Why CC? For creators who want to share their work, and want to be clear about what conditions they’re willing to share their work, Creative Commons provides the language and visual representations (i.e., icons) to be posted with the work. Per CC, “Our tools give everyone from individual creators to large companies and institutions a simple, standardized way to grant copyright permissions to their creative work.” If you’ve read copyright law, then you’ll really appreciate CC’s approach to making the law easier to implement. Furthermore, CC’s approach makes it easy for audiences to interpret the creator’s copyright intentions.

CC icons view

This is the “normal” view of icons available through CC. There is also a compact version that just has the abbreviations (e.g., BY) and no icons.

Getting Started: CC makes it easy to get started with figuring out what license you want for your work. For those who really want to understand licenses, I’d start here: Licensing Considerations. It explains the purpose and details about licenses. For those of you (like me) who just want the license, you can get it within two clicks at License Chooser. There are even help buttons to give insights about the legal stuff.

Philosophical Stuff (lite): In a capitalist society, one might question why anyone would share anything willingly for free. Even charging a $1 would turn a bit of a profit for your work. I cannot speak for all artists, obviously, but I do share some of my photos for free (and this blog does not yet have any money generating ads), so I can speak to why I share my work without the expectation of financial compensation. The blog is ad-free at this point because:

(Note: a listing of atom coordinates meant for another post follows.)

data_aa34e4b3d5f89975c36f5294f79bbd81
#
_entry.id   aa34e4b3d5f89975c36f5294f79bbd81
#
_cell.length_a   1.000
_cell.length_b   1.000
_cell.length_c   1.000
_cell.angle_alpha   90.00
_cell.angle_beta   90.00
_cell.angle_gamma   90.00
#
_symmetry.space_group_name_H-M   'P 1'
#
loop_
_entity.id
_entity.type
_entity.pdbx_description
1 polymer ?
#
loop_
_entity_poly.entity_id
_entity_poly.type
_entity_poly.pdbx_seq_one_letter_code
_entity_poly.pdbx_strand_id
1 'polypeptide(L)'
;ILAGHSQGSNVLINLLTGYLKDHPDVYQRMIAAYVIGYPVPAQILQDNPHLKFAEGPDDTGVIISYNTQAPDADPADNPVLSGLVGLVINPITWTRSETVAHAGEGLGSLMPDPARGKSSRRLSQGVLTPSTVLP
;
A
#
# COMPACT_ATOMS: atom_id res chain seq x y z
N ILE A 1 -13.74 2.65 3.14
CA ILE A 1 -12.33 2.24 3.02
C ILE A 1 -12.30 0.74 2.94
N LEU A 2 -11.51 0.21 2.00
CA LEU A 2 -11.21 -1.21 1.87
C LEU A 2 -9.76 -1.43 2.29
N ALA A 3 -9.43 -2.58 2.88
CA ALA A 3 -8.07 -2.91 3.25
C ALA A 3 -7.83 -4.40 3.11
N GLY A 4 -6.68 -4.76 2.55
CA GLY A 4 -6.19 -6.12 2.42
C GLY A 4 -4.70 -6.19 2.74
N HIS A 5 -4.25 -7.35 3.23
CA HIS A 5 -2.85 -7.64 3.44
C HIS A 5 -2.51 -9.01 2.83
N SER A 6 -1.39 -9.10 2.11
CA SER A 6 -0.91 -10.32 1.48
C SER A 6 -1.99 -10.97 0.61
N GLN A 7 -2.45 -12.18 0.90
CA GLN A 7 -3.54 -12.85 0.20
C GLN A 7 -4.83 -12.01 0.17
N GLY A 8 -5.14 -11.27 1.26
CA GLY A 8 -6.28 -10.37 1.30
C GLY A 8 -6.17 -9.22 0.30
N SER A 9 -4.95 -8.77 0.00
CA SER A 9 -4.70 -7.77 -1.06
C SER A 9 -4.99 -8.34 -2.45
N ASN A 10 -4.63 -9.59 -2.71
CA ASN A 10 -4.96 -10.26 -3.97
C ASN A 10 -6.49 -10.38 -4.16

1. I’m lazing and don’t want to figure out what ads would do to my layout and overall appeal of my site.
  2. It was created with the intention to help my colleagues and students.
  3. Creating the posts are a form of stress relief and I fear that money will add stress.

As for my photos that I share on Pixabay, well, that’s all ego…I like seeing people like and download my work. Although users can donate payment through Pixabay, I recognize that users rely on Pixabay because it’s free. Ultimately, I like the idea that someone will use my work as a means to create something even better.

Hannigan Pixabay image screen capture

Here is my ego trip…I can see how many views my photo gets, along with downloads, approvals (thumbs up), saves (star), and comments.

Bonus Content: CC also provides access to content that users have shared (with chosen licenses). Go to Use & Remix to see recent additions to content that is being shared. Each image is marked so you know what you’re clicking into, such as an image, audio file, document, etc.

Screen capture of use and remix page